Lubricants in general reduce friction, dissipate heat, and help prevent corrosion. Grease is used when the lubricant must seal against contamination, or when it must stay in place because relubrication is difficult or impossible.

Many new greases have been developed recently, and the variety grows constantly. The choice is still up to you, however. When choosing a grease, consider the severity of the application, design of the unit, operating conditions, and maintenance procedures.

Evaluating greases
Grease is basically a combination of soap and oil. Additives may be included for stabilization, anti-oxidation, and other special performance needs. Variations in greases are determined by the characteristics of the soap, the oil viscosity, the percentage of oil, and the additives used.

You need to consider many properties when selecting greases:

Lubrication properties of the grease determine how well it prevents wear of bearing surfaces.
Penetration value refers to the stiffness or movability of grease and is affected by the percentage of oil in the grease.
Oxidation rate of the grease is important; oxidized greases are poor lubricants and tend to accelerate corrosion. Increased resistance to oxidation is needed at high temperatures, and during long storage or service life.
Bleeding rate measures how fast the oil tends to separate from the soap.
Emulsification properties are important, especially in humid conditions. A grease that is easily emulsified can be flushed from the bearing readily in wet applications. However, this grease best dissipates small quantities of moisture.
Viscosity is important because higher-viscosity greases are less apt to leak out of a bearing, and lower-viscosity greases allow higher speeds due to lower friction and heat generation caused by working the grease.

Differences in soaps

A soap acts as a kind of sponge to keep oil in the mixture. Soaps differ according to type, hardness, and percentage used. There are several types of soaps with distinct characteristics. Table 1 lists many of them.

Soda-based soaps are used in dry applications and where it is necessary to absorb and dissipate small amounts of moisture, such as condensation. Moisture is dissipated throughout the grease and expelled when the temperature increases during operation.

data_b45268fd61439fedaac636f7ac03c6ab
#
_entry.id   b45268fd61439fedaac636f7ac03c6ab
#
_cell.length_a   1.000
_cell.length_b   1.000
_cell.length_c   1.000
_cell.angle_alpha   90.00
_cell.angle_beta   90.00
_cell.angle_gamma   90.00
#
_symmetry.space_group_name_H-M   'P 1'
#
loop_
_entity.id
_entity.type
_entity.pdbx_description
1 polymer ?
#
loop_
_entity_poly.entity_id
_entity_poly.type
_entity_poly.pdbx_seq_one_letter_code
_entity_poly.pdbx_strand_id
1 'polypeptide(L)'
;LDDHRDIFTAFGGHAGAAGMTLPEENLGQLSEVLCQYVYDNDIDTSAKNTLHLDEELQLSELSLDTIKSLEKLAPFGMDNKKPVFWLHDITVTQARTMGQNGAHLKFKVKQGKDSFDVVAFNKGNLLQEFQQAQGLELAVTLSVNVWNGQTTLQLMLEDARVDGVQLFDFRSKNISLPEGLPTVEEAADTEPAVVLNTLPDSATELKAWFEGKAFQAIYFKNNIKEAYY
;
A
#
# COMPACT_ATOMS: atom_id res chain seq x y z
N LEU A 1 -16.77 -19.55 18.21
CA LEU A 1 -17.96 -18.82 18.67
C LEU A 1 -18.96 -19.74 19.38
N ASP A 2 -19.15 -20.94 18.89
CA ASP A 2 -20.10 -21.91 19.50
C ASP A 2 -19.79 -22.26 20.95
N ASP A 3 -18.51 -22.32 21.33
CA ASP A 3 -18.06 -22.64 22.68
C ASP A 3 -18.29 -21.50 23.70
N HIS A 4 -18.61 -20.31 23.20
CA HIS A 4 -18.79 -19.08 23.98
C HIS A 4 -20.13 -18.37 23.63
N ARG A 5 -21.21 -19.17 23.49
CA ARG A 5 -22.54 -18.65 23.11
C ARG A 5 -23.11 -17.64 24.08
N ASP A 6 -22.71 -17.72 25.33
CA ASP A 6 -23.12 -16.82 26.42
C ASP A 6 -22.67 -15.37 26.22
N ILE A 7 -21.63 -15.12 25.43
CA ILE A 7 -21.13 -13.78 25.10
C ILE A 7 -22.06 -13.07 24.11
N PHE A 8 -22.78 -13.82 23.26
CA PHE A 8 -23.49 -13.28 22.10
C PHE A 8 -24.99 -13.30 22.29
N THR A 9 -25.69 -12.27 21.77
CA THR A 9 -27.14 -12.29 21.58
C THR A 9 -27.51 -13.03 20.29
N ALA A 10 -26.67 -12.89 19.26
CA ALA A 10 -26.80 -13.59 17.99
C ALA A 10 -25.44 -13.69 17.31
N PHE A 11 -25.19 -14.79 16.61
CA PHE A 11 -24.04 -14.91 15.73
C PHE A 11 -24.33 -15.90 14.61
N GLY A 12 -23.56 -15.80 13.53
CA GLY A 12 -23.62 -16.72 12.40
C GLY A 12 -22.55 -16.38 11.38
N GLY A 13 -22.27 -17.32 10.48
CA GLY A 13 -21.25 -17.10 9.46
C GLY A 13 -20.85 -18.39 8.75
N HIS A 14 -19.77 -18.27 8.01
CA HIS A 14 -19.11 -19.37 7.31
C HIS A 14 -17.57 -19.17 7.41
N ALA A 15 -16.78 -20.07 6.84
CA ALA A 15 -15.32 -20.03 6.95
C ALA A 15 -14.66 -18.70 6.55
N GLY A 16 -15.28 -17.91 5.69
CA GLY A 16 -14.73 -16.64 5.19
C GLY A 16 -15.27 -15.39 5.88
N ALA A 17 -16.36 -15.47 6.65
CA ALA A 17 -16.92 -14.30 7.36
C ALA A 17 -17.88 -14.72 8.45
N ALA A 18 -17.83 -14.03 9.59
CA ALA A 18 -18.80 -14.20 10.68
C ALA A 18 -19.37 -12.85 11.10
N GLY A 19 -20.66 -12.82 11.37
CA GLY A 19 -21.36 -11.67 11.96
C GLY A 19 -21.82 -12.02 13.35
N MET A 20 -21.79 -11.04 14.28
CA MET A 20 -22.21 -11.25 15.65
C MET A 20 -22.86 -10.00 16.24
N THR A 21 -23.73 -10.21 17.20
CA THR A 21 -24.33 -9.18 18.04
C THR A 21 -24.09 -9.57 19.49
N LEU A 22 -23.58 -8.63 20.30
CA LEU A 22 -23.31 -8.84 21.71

Water-repellent soaps are not easily displaced by water. However, they can trap water, making it difficult to expel. Common water-repellent greases are calcium or lithium-based. Calcium-based greases are used for bearings in constant service at temperatures to 175 F, but should not be used at high speeds. Lithium soaps can be used at higher temperatures and speeds.

Other soaps and synthetic soap replacements are used in special applications with abnormal operating conditions. For instance, some aircraft applications require a special grease that can be used over a wide range of temperature and atmospheric pressure.

Other variables

Additives are used to further modify greases. Anti-oxidants retard deterioration. Fillers, including sulfide compounds and graphite, are used for special applications, frequently involving extreme pressures that result from high loads. Wetting agents facilitate wetting or lubrication of the ball track, especially in applications involving reciprocating motion.

Maintaining a grease supply

Compared with the problems of oil lubrication, maintaining a grease supply is simple. The simplest device is the sealed bearing, Figure 1, or the shielded bearing, that is lubricated for life. In more severe cases, oil bleeds from a partially filled reservoir of grease in the housing exterior that leads to a shield plate in the bearing.

For even more severe applications, an open bearing is used with grease reservoirs on both sides. External seals incorporated into the machine structure keep the grease next to the bearing. The cavities are only half filled and must not be overloaded.

In the toughest applications, the grease must be replaced periodically. Old and worn grease is forced out as new grease is added. To prevent overheating, the unit is run until the surplus grease is expelled before the cavity is closed. Overfilling the bearing with grease can cause problems at high speed in particular. Also, contamination is always a potential problem with grease relubrication.

Many rolling-element bearings can operate to speeds of several thousand rpm with grease lubrication. In general, higher speeds call for more frequent relubrication.

Steve Masters is an application engineer with NSK Corp., Ann Arbor, Mich.

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